, Volume 37, Issue 3, pp 253–265 | Cite as

Active life expectancy estimates for the U.S. elderly population: A multidimensional continuous-mixture model of functional change applied to completed Cohorts, 1982–1996

  • Kenneth G. Manton
  • Kenneth C. Land


An increment-decrement stochastic-process life table model that continuously mixes measures of functional change is developed to represent age transitions among highly refined disability states interacting simultaneously with mortality. The model is applied to data from the National Long Term Care Surveys of elderly persons in the years 1982 to 1996 to produce active life expectancy estimates based on completed-cohort life tables. At ages 65 and 85, comparisons with extant period estimates for 1990 show that our active life expectancy estimates are larger for both males and females than are extant period estimates based on coarse disability states.


Unable to display preview. Download preview PDF.

Unable to display preview. Download preview PDF.


  1. Berkman, B., L.W.S. Foster, and E. Campion. 1989. “Failure to Thrive: Paradigm for the Frail Elderly.” The Gerontologist 29(50):654–59.Google Scholar
  2. Berkman, L., B. Singer, and K.G. Manton. 1989. “Black/White Differences in Health Status and Mortality Among the Elderly.” Demography 26:661–78.CrossRefGoogle Scholar
  3. Crimmins, E.M., Y. Saito, and D. Ingegneri. 1997. “Trends in Disability-Free Life Expectancy in the United States, 1970–90.” Population and Development Review 23:555–72.CrossRefGoogle Scholar
  4. Karlin, S. and L.S. Shapley. 1953. Geometry of Moment Spaces. Providence: American Mathematical Society.Google Scholar
  5. Katz, S. and C.A. Akpom. 1976. “A Measure of Primary Sociobiological Functions.” International Journal of Health Services 6:493–508.CrossRefGoogle Scholar
  6. Katz, S., L.G. Branch, M.H. Branson, J.A. Papsidero, J.C. Beck, and D.S. Greer. 1983. “Active Life Expectancy.” New England Journal of Medicine 309:1218–24.CrossRefGoogle Scholar
  7. Land, K.C., J.M. Guralnik, and D.G. Blazer. 1994. “Estimating Increment-Decrement Life Tables With Multiple Covariates From Panel Data: The Case of Active Life Expectancy.” Demography 31:297–319.CrossRefGoogle Scholar
  8. Lawton, M.P. and E.M. Brody. 1969. “Assessment of Older People: Self-Maintaining and Instrumental Activities of Daily Living.” Gerontology 9:179–86.Google Scholar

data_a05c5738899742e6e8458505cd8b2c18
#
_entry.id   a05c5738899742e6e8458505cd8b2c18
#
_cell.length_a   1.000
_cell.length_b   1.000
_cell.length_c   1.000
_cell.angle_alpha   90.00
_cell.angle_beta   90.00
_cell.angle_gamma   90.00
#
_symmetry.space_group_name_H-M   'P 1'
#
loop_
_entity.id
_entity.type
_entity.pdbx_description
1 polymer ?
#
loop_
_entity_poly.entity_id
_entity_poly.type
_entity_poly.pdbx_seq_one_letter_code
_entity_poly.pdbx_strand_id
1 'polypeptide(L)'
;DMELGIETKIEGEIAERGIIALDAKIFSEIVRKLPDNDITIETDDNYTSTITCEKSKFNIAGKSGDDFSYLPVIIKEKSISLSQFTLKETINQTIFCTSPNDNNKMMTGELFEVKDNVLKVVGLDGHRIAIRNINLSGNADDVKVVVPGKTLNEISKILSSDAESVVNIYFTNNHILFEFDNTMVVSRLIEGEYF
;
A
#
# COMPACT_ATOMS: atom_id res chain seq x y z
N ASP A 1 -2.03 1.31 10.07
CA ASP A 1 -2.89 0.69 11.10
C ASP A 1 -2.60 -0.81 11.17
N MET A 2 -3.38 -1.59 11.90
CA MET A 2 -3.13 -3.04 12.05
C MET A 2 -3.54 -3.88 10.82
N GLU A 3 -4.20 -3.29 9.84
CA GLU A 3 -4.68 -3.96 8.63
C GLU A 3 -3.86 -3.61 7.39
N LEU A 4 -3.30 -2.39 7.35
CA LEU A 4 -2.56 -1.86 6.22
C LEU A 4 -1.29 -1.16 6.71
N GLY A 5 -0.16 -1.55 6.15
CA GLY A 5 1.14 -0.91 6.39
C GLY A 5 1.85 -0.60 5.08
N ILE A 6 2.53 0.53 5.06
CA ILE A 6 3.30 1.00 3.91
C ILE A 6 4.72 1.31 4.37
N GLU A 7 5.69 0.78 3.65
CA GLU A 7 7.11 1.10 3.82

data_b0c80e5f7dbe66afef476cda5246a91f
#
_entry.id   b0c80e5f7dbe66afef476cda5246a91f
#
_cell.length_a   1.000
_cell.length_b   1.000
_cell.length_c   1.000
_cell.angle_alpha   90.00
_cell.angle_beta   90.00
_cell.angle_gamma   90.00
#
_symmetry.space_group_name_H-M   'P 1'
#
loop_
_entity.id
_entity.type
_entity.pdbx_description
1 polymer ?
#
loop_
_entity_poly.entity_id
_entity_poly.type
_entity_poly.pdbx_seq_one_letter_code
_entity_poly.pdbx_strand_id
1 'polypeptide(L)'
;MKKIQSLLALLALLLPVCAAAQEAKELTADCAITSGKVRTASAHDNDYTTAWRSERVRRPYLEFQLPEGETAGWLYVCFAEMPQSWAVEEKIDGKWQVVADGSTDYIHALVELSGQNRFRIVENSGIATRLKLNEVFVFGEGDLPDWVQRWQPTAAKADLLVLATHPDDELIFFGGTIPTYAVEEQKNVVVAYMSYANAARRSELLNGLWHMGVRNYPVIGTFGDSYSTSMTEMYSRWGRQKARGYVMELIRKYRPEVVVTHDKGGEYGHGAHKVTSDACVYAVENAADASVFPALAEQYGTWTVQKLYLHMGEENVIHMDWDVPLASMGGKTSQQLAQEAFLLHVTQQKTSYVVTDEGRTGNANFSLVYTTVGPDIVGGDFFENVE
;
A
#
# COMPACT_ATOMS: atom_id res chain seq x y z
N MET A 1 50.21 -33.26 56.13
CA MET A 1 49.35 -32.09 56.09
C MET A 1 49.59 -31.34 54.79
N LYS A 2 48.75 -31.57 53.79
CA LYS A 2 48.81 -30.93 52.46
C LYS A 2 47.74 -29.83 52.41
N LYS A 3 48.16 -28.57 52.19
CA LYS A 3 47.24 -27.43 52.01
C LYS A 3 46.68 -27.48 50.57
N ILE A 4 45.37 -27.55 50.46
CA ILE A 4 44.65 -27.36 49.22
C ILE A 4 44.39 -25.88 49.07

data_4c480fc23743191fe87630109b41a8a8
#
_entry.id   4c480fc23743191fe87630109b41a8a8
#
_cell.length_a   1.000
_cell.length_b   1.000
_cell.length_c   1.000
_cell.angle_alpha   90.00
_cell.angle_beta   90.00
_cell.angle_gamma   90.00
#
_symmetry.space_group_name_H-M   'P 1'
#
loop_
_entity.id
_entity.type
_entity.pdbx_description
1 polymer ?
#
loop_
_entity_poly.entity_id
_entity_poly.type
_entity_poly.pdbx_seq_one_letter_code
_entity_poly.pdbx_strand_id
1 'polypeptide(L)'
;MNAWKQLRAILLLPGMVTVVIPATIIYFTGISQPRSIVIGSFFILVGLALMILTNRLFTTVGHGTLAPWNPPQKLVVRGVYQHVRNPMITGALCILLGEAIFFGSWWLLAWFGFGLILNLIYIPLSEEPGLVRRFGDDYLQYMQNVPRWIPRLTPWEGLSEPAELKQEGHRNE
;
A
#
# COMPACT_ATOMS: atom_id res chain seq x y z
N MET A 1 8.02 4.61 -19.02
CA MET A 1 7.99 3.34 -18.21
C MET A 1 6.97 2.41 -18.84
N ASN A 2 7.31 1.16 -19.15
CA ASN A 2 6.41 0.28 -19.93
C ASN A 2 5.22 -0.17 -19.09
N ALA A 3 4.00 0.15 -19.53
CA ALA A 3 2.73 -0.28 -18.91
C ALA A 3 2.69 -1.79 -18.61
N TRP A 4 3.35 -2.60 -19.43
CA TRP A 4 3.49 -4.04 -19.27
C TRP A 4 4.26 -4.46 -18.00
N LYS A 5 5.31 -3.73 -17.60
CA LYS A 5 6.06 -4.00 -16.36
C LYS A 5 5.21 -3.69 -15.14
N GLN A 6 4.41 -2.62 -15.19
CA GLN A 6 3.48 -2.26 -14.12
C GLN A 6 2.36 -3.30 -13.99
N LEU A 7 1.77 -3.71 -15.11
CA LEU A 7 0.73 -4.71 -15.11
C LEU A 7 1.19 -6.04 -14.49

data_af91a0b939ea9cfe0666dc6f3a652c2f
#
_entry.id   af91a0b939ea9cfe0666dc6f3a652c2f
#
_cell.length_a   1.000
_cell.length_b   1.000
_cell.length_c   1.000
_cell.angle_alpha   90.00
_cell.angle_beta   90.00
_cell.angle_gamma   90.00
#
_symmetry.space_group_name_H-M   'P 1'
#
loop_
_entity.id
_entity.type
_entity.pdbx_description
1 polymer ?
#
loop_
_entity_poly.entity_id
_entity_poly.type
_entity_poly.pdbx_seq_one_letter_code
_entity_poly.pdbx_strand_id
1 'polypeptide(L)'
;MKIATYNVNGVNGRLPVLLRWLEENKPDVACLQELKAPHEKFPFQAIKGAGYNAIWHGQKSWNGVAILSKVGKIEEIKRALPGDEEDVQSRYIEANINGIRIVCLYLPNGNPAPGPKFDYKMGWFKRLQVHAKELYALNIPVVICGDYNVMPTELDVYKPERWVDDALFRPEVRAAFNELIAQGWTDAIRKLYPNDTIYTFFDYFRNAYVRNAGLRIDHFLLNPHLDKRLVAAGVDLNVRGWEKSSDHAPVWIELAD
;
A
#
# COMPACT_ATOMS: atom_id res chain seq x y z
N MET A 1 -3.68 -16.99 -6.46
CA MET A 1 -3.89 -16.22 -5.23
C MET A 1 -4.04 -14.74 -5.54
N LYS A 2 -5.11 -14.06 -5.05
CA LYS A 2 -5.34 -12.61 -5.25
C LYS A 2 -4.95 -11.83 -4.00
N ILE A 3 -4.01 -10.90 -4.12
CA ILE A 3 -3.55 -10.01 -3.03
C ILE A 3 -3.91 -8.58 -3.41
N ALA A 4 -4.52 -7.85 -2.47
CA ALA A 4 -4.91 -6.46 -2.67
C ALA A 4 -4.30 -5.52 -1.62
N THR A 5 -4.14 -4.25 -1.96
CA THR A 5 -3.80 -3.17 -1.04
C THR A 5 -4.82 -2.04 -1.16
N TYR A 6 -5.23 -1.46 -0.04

9. Manton, K.G., L.S. Corder, and E. Stallard. 1993a. “Changes in the Use of Personal Assistance and Special Equipment 1982 to 1989: Results From the 1982 and 1989 NLTCS.” The Gerontologist 33:168–76.Google Scholar
  10. —. 1993b. “Estimates of Change in Chronic Disability and Institutional Incidence and Prevalence Rates in the U.S. Elderly Population From the 1982, 1984, and 1989 National Long Term Care Survey.” Journal of Gerontology: Social Sciences 47(4): S153–66.Google Scholar
  11. —. 1997. “Chronic Disability Trends in the U.S. Elderly Populations 1982 to 1994.” Proceedings of the National Academy of Sciences 94:2593–98.CrossRefGoogle Scholar
  12. Manton, K.G., E.S. Cornelius, and M.A. Woodbury. 1995. “Nursing Home Residents: A Multivariate Analysis of Their Medical, Behavioral, Psycho-Social, and Service Use Characteristics.” Journal of Gerontology: Medical Sciences 50(5):M242–51.Google Scholar
  13. Manton, K.G. and E. Stallard. 1996. “Longevity in the United States: Age and Sex Specific Evidence on Life Span Limits From Mortality Patterns: 1960–1990.” Journal of Gerontology: Biological Sciences 51A(5):B362–75.Google Scholar
  14. Manton, K.G., E. Stallard, and L.S. Corder. 1997. “Changes in the Age Dependence of Mortality and Disability: Cohort and Other Determinants.” Demography 34:135–57.CrossRefGoogle Scholar
  15. —. 1998. “The Dynamics of Dimensions of Age Related Disability 1982 to 1994 in the U.S. Elderly Population.” Journal of Gerontology: Biological Sciences 53A(1):B59–70.Google Scholar
  16. Manton, K.G., E. Stallard, and B.H. Singer. 1994. “Methods for Projecting the Future Size and Health Status of the U.S. Elderly Population.” Pp. 41–77 in Studies of the Economics of Aging, edited by D. Wise. Chicago: National Bureau of Economic Research and University of Chicago Press.Google Scholar
  17. Manton, K.G., E. Stallard, M.A. Woodbury, and J.E. Dowd. 1994. “Time-Varying Covariates in Models of Human Mortality and Aging: Multidimensional Generalization of the Gompertz.” Journal of Gerontology: Biological Sciences 49:B169–90.Google Scholar
  18. Manton, K.G. and M.A. Woodbury. 1983. “A Mathematical Model of the Physiological Dynamics of Aging and Correlate Mortality Selection II: Applications to the Duke Longitudinal Study.” Journal of Gerontology 38:406–13.Google Scholar
  19. Manton, K.G., M.A. Woodbury, and E. Stallard. 1991. “Statistical and Measurement Issues in Assessing the Welfare Status of Aged Individuals and Populations.” Journal of Econometrics 50:151–81.CrossRefGoogle Scholar
  20. Manton, K.G., M.A. Woodbury, and H.D. Tolley. 1994. Statistical Applications Using Fuzzy Sets. New York: Wiley.Google Scholar